Why It Is Done

Laparoscopic gallbladder surgery is the best method of treating gallstones that cause symptoms unless there is a reason that the surgery should not be done.

Laparoscopic surgery is used most commonly when no factors are present that may complicate the surgery.

How Well It Works

Laparoscopic gallbladder surgery is safe and effective. Surgery gets rid of gallstones located in the gallbladder. It does not remove stones in the common bile duct. Gallstones can form in the common bile duct years after the gallbladder is removed, although this is rare.

Risks

The overall risk of laparoscopic gallbladder surgery is very low. The most serious possible complications include:

  • Infection of an incision.
  • Internal bleeding.
  • Injury to the common bile duct.
  • Injury to the small intestine by one of the instruments used during surgery.
  • Risks of general anesthesia.

Other uncommon complications may include:

  • Gallstones that remain in the abdominal cavity.
  • Bile that leaks into the abdominal cavity.
  • Injury to abdominal blood vessels, such as the major blood vessel carrying blood from the heart to the liver (hepatic artery). This is rare.
  • A gallstone being pushed into the common bile duct.
  • The liver being cut.

More surgery may be needed to repair these complications.

After gallbladder surgery, some people have ongoing abdominal symptoms, such as pain, bloating, gas, and diarrhea (post-cholecystectomy syndrome).

What to Think About

Recovery is much faster and less painful after laparoscopic surgery than after open surgery.

  • The hospital stay after laparoscopic surgery is shorter than after open surgery. People generally go home the same day or the next day, compared with 2 to 4 days or longer for open surgery.
  • Recovery is faster after laparoscopic surgery.
  • You will spend less time away from work and other activities after laparoscopic surgery (about 7 to 10 days compared with 4 to 6 weeks).

Can I Function Without A Gallbladder

gallbladder surgery mumbai india

Yes you can. The bile will still be produced in the liver and find its way to the small intestine. It will continue to break down your dietary fats and to remove toxins from the liver. What is different is that the bile will no longer be as concentrated (the gallbladder removes 90% of the water from the bile) and its function as a regulator will be gone. Some people have no problem with this at all; others have problems with getting the right amount of bile at the right time, either too much or too little.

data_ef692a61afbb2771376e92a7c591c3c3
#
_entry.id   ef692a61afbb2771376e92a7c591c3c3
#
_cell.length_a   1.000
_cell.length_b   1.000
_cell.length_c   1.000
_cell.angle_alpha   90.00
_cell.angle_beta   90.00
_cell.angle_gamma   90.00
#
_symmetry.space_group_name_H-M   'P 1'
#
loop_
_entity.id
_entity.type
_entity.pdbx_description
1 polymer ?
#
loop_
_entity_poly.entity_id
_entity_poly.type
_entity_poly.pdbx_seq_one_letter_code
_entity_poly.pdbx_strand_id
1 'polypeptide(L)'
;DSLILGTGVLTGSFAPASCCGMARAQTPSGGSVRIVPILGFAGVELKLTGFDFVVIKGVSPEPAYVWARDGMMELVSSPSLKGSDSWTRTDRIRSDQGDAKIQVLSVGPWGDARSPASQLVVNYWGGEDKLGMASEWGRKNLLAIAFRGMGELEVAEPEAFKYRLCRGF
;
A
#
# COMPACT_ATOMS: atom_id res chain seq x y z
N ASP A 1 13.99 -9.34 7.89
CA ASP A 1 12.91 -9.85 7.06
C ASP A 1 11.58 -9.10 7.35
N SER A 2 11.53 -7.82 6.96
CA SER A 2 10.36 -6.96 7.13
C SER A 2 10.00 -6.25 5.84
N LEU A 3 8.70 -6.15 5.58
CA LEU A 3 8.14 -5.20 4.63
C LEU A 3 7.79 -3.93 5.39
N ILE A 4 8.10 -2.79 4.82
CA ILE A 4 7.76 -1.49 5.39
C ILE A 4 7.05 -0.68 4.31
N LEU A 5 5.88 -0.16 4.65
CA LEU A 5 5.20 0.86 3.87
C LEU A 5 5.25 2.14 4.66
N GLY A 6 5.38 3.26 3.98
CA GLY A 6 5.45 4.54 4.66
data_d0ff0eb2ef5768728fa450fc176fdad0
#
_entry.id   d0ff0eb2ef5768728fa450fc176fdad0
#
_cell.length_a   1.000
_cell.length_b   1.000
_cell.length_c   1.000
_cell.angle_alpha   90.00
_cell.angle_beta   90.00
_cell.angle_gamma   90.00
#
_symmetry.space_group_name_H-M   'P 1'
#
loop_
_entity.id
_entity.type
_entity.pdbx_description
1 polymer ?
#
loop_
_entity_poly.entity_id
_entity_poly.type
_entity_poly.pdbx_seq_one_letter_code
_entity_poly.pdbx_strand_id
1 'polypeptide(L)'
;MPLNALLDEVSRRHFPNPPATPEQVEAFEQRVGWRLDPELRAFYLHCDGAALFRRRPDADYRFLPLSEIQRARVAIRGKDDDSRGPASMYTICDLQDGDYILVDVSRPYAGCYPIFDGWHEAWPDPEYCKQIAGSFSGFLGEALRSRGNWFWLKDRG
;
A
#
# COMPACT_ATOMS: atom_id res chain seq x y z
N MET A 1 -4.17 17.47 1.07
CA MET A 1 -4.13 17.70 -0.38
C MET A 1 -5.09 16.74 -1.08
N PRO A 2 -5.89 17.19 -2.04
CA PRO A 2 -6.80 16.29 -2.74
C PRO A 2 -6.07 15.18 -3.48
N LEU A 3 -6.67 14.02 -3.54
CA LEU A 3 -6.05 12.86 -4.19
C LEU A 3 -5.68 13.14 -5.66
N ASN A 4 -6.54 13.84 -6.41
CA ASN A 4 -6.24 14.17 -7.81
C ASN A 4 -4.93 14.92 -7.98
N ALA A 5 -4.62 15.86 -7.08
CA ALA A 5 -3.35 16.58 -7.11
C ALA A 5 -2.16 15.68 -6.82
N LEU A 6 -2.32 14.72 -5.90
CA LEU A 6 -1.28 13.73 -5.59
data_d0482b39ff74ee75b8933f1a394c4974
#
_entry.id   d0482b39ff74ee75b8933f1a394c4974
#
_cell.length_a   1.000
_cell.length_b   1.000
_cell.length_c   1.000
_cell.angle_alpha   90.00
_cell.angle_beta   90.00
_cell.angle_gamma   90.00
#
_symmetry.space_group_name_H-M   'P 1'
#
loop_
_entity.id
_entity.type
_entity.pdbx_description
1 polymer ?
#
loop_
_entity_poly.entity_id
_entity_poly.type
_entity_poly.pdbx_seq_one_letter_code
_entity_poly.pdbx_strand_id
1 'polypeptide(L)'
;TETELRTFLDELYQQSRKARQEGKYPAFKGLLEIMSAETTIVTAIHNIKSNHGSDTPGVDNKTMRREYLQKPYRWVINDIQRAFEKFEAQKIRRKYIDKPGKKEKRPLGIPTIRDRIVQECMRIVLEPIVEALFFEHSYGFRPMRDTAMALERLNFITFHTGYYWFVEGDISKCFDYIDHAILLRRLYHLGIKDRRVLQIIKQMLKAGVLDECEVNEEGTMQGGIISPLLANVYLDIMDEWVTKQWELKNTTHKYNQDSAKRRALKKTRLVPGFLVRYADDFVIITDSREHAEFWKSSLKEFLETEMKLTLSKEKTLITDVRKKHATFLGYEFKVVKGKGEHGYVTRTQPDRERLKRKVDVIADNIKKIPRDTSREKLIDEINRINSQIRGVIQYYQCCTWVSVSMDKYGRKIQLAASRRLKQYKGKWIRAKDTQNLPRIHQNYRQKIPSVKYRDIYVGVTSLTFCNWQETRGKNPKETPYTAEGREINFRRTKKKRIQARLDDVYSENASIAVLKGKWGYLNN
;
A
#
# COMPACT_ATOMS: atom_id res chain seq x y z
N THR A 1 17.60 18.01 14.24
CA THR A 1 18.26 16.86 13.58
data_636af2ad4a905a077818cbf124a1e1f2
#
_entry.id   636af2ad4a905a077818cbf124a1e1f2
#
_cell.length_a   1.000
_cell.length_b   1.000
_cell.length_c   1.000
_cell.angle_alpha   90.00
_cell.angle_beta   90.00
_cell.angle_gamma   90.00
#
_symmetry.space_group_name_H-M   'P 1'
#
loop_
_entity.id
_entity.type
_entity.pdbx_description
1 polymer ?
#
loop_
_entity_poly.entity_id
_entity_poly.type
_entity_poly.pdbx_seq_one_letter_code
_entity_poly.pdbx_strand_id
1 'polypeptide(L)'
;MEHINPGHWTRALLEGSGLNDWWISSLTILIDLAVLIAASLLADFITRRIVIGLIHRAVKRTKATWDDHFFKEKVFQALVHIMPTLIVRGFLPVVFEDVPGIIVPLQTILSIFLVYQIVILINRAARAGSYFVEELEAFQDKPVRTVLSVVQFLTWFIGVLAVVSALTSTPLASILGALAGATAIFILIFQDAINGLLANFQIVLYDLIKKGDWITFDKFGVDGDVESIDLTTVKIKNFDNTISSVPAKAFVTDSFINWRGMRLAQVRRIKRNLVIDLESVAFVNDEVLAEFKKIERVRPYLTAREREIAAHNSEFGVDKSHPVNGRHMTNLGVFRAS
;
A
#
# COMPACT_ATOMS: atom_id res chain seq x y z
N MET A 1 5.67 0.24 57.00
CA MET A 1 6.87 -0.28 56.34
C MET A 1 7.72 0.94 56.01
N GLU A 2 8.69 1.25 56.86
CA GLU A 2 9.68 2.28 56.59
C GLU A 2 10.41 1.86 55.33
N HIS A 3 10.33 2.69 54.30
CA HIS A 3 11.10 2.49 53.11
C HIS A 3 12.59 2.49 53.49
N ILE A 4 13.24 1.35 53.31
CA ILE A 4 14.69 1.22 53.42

Is Gallbladder Surgery Effective

What is meant by effective? Will you never have another gallbladder attack? I mean, how could you if you have no gallbladder, right? Will you never suffer from indigestion again? Will your gas and bloating disappear? Will the constipation go away? Will diarrhea resolve?

The answer to all of the above is “sometimes”. Actual attacks are rare, but other forms of pain and discomfort are possible and new symptoms can also develop. Read on…

Let’s look at gallbladder attacks. Gallstones can also be found in the liver and the bile ducts leading to the gallbladder. The attack is often (but not always) caused by a stone blocking a duct. And yes, this can still happen. As seen by research above, stones are formed partly due to what we eat. If we take the gallbladder out and continue to eat the same lithogenic forming diet that we did before, why should stones not form? They will. You may never know it. You may be asymptomatic for the rest of your life. Or, you may get a stone stuck in a bile duct. This is one of the reasons for the most frequently asked question on this site: “I had my gallbladder removed months (or years) ago. Why do I still have pain?” (See testimonials for examples.) Removing the gallbladder does not always address the problem in the body that is causing these or other symptoms listed above. It has probably taken years for your body to form these stones. Your fat digestion has been impaired for a long time. In order to break down and digest fats, your body must produce bile, which is done in the liver. To address the root of the problem you must study and reflect on the causes of gallbladder disease. There could be an underlying thyroid problem which research connects with both gallstones and a low-functioning gallbladder. Food allergies may also be a big part of it and stress as well.

Another thing to keep in mind is that you could have another gallbladder disease that has not yet been diagnosed. For example, if an ultrasound is done and gallstones found, a cholecystectomy or gallbladder removal will be recommended without doing any further exploration. This is because the most obvious and easily diagnosed cause of gallbladder attacks is gallstones or cholelithiasis. And ultrasound is quick and non-invasive. However, if your gallbladder is ejecting bile below 33%-40% which is considered normal range, you would be diagnosed with a low-functioning gallbladder or biliary dyskinesia. This can only be determined with a HIDA scan which is an invasive procedure using radioactive dye. Symptoms of biliary dyskinesia are not always resolved with cholecystectomy either for various known and unknown reasons. One reason is that the problem could be with the Sphincter of Oddi rather than the gallbladder itself.